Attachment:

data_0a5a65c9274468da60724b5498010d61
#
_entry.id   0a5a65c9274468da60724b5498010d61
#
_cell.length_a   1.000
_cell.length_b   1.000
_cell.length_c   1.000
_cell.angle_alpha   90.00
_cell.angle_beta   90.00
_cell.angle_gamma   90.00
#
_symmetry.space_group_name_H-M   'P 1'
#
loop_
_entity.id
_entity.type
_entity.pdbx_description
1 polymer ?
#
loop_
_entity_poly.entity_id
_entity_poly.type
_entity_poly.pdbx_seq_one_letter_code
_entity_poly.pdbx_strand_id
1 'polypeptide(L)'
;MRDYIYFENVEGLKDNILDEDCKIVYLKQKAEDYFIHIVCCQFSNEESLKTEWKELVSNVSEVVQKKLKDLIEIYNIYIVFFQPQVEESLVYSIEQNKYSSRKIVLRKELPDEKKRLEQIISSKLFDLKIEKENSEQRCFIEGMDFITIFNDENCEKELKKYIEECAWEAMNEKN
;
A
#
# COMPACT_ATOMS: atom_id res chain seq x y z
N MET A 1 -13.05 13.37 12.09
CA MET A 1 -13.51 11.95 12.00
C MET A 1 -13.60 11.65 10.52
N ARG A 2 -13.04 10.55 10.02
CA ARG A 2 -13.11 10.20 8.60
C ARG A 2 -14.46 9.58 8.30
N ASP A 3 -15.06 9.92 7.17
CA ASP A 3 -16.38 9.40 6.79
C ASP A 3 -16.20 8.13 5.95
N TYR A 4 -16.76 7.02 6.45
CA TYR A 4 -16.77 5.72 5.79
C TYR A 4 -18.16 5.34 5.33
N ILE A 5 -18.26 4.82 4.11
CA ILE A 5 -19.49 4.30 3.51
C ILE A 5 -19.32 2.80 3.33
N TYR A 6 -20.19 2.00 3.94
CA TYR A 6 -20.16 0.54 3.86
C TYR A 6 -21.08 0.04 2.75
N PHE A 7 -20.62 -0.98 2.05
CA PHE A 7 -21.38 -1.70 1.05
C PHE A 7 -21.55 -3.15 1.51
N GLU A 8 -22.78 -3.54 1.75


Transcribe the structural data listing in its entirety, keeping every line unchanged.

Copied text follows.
data_0a5a65c9274468da60724b5498010d61
#
_entry.id   0a5a65c9274468da60724b5498010d61
#
_cell.length_a   1.000
_cell.length_b   1.000
_cell.length_c   1.000
_cell.angle_alpha   90.00
_cell.angle_beta   90.00
_cell.angle_gamma   90.00
#
_symmetry.space_group_name_H-M   'P 1'
#
loop_
_entity.id
_entity.type
_entity.pdbx_description
1 polymer ?
#
loop_
_entity_poly.entity_id
_entity_poly.type
_entity_poly.pdbx_seq_one_letter_code
_entity_poly.pdbx_strand_id
1 'polypeptide(L)'
;MRDYIYFENVEGLKDNILDEDCKIVYLKQKAEDYFIHIVCCQFSNEESLKTEWKELVSNVSEVVQKKLKDLIEIYNIYIVFFQPQVEESLVYSIEQNKYSSRKIVLRKELPDEKKRLEQIISSKLFDLKIEKENSEQRCFIEGMDFITIFNDENCEKELKKYIEECAWEAMNEKN
;
A
#
# COMPACT_ATOMS: atom_id res chain seq x y z
N MET A 1 -13.05 13.37 12.09
CA MET A 1 -13.51 11.95 12.00
C MET A 1 -13.60 11.65 10.52
N ARG A 2 -13.04 10.55 10.02
CA ARG A 2 -13.11 10.20 8.60
C ARG A 2 -14.46 9.58 8.30
N ASP A 3 -15.06 9.92 7.17
CA ASP A 3 -16.38 9.40 6.79
C ASP A 3 -16.20 8.13 5.95
N TYR A 4 -16.76 7.02 6.45
CA TYR A 4 -16.77 5.72 5.79
C TYR A 4 -18.16 5.34 5.33
N ILE A 5 -18.26 4.82 4.11
CA ILE A 5 -19.49 4.30 3.51
C ILE A 5 -19.32 2.80 3.33
N TYR A 6 -20.19 2.00 3.94
CA TYR A 6 -20.16 0.54 3.86
C TYR A 6 -21.08 0.04 2.75
N PHE A 7 -20.62 -0.98 2.05
CA PHE A 7 -21.38 -1.70 1.05
C PHE A 7 -21.55 -3.15 1.51
N GLU A 8 -22.78 -3.54 1.75